We all know video is big. We all know it should be an integral component of any online markering strategy. We all know it is a key component of a sound content marketing strategy. But, to some, it's a daunting undertaking that some believes requires too many resources to properly implement.
In this webinar, part of the Adrants whitepaper/webinar series, Alcatel-Lucent Director of Multimedia and Video Strategy Ed Youngblood and KnowledgeVision Founder and CEO Michael Kolowich discuss how brands can overcome the "content creator's dilemma." Youngblood and Kolowich share case studies, use cases and the tools and techniques needed to add video to your content marketing strategy.
Click here to start learning how you can incorporate video into your brand's online marketing strategy.
Hard to believe but apparently there are times when one would break up with Heather Graham. If, in fact, they were ever lucky enough to go out with the Rollergirl hottie. In a new ad for Old Spice which takes a self-help approach to things and ends up with the curiously witty tagline, I Believe In My Smelf. Again, continued brilliance from Wieden + Kennedy.
This guest article is written by redpepper founder Dave McMullen.
Most ad agencies live and die by a single metric. Some measure everything about it and all around it. Others ignore it and just hope they get it. It's the fuel that drives the modern advertising business.
It's the billable hour.
In order to grow profitably, agencies need to hire more people and bill them out at a minimum of 65-75 percent of their day. Unfortunately selling, assigning, and working by the hour and for the hour is not very motivating. And this can cause problems in an agency's culture by killing the inspiration needed to find creative solutions to problems.
With shades of Honda Choir, natural food brand Burt's Bees celebrated Earth Day with a two minute song created using sounds made with the natural ingredients found in the brand's products. Sound designer, composer and musician Diega Stocco, along with Raleigh-based agency Baldwin&, used rice, coconuts, honey, almonds, oranges, an orange tree, flowers, a lemon tree and bees to make the music.
Much like book publishing, the music industry has become much more inventive in terms of hyping artists. With the rise of social media and crowdsourcing, it was only a matter of time before a band latched on. The band Spieltrieb is asking its fans to submit audio (anything they like) to the band's profile on Soundsloud. The submitted sounds will be remixed and incorporated into a song on the band's next album. Each participating fan will be credited as a feature artist on the release.
To gain a bit of increased awareness, Israeli travel company ISRAIR partnered with Waze, a mobile navigation app. When using Waze, a little icon travels a map along a path it has determined for you. When you reach your destination, it says, "You've reached your destination."
The partnership changed the destination message to read, "You've reached your destination. Too bad. You could have been someplace much better. Dial ISRAIR *2737" The customized message is said to have delivered 8 million impressions. No word on how it affected sales.
Pinterest! Pinterest! Pinterest! It's almost like we've forgotten Instagram exists. Or Quora. Oh wait...does Quora still exist? Today, it's all about Pinterest. Who's using it. What brands are doing with it. Whether or not affiliates can make money using it. Etcetera.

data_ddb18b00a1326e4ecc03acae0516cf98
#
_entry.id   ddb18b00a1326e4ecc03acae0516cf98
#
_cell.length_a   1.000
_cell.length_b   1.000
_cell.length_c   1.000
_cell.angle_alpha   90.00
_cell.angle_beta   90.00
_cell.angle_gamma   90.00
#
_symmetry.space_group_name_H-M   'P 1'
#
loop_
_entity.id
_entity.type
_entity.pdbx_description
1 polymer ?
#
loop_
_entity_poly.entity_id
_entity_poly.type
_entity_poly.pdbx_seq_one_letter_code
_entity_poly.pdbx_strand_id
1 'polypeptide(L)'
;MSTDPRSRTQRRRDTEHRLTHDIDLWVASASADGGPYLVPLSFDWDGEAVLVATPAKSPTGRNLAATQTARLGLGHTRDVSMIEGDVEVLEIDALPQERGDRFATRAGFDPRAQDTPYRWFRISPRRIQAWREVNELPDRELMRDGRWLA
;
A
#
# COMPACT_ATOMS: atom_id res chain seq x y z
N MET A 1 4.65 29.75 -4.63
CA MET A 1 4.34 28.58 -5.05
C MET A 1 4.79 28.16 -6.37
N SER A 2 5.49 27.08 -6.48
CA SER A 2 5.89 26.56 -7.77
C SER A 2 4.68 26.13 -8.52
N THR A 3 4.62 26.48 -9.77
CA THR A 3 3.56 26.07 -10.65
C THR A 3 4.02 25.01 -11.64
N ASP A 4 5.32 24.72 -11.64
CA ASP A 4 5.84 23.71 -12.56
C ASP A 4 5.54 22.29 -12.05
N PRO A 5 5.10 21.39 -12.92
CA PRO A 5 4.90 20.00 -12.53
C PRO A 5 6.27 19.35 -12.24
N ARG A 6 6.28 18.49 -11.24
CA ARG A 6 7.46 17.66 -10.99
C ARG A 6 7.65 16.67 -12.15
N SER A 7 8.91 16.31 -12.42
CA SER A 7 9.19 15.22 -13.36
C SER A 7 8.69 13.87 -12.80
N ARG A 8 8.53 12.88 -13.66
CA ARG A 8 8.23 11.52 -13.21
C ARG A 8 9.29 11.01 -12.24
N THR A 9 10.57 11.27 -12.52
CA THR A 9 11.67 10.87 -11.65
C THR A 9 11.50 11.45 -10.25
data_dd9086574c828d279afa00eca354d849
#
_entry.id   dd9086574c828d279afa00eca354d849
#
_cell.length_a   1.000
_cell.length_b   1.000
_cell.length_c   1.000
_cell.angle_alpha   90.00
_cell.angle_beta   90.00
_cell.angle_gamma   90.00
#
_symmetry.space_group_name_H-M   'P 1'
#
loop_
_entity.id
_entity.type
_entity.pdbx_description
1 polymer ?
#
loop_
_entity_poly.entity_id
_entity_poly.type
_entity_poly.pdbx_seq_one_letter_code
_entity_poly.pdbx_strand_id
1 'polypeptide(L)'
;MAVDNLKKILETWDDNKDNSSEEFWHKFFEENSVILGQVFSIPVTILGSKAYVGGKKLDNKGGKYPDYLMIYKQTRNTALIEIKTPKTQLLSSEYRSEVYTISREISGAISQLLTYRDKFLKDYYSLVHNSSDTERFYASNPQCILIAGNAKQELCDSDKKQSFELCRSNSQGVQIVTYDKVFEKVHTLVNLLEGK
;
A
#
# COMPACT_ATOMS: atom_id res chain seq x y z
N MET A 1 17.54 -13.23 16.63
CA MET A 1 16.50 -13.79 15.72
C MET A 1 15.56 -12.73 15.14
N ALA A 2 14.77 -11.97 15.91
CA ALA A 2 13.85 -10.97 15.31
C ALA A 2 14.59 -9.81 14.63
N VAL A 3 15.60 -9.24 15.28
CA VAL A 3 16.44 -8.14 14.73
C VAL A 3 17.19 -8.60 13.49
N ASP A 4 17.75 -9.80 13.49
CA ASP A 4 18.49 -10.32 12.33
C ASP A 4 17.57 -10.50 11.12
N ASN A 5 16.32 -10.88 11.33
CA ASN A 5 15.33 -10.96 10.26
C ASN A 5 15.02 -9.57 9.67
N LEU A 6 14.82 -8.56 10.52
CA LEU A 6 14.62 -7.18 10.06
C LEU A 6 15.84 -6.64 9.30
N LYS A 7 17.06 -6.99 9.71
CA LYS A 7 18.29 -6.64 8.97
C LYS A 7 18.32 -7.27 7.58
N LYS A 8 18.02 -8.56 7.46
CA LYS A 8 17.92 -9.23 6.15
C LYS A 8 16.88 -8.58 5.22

It was just a matter of time but here come the Pinterest Tool Providers. Oh yes. Those companies that will make promise after promise regarding how they can improve how brands use Pinterest to better serve their audiences.
iGoDigital, a company that specializes in retail personalization, is out with the iGoDigital Pinterest Tracking Tool. The tool, according the the press release, will "enable retailers to gather Pinterest data and use it to influence marketing and merchandising decisions."
As you watch this video for The Place restaurant in New York, you will swear there is a punch line coming at the end. You will wait for it. And wait for it. And wait for it. But, it will never come. So just wallow in this three minutes of cringe-worthy, uber-cheesiness.
Sadly, in the ad business, copycatting is all to prevalent. Sometimes it's unintentional. Sometimes it's just chance. Sometimes it's an agency "repurposing" old work for a new client. Sometimes it's the client asking a new agency to "repurpose" the work of another agency.
Whatever the case may be, it's always a sticky situation. We'd like to believe maliciousness is never in play. We can't really ever be sure though.
The latest case of copycatting comes from Work Labs, a company that prides itself for creating brands designed for the everyday worker. One of these products was Work Beer, a microbrew brand that was developed in 1999 and brewed for a short time by Main Street Beer Company. In 2005, Work Labs developed an ad campaign for the microbrew.
Yesterday, Work Labs Founder Cabell Harris contacted us (after it had been called to our attention by another source) to tell us his 2005 campaign for Work Beer looked strikingly similar to a 2012 New Belgium campaign for Shift Beer. You can see each campaign side by side here.
Earlier this week, Run For Your Lives, an organization that hosts a "zombie infested 5K obstacle course race," placed an ad in the Wall Street Journal with the headline, We Will Bury You. The ad promised three people the chance to win a free funeral. Actually, the ad promises $5,000 which will be sent to the winners immediately. We guess it's up to them whether or not they set aside the money for funeral expenses or blow it all on a vacation.
The stunt is to promote the organization's races which occur in several locations over the course of the year.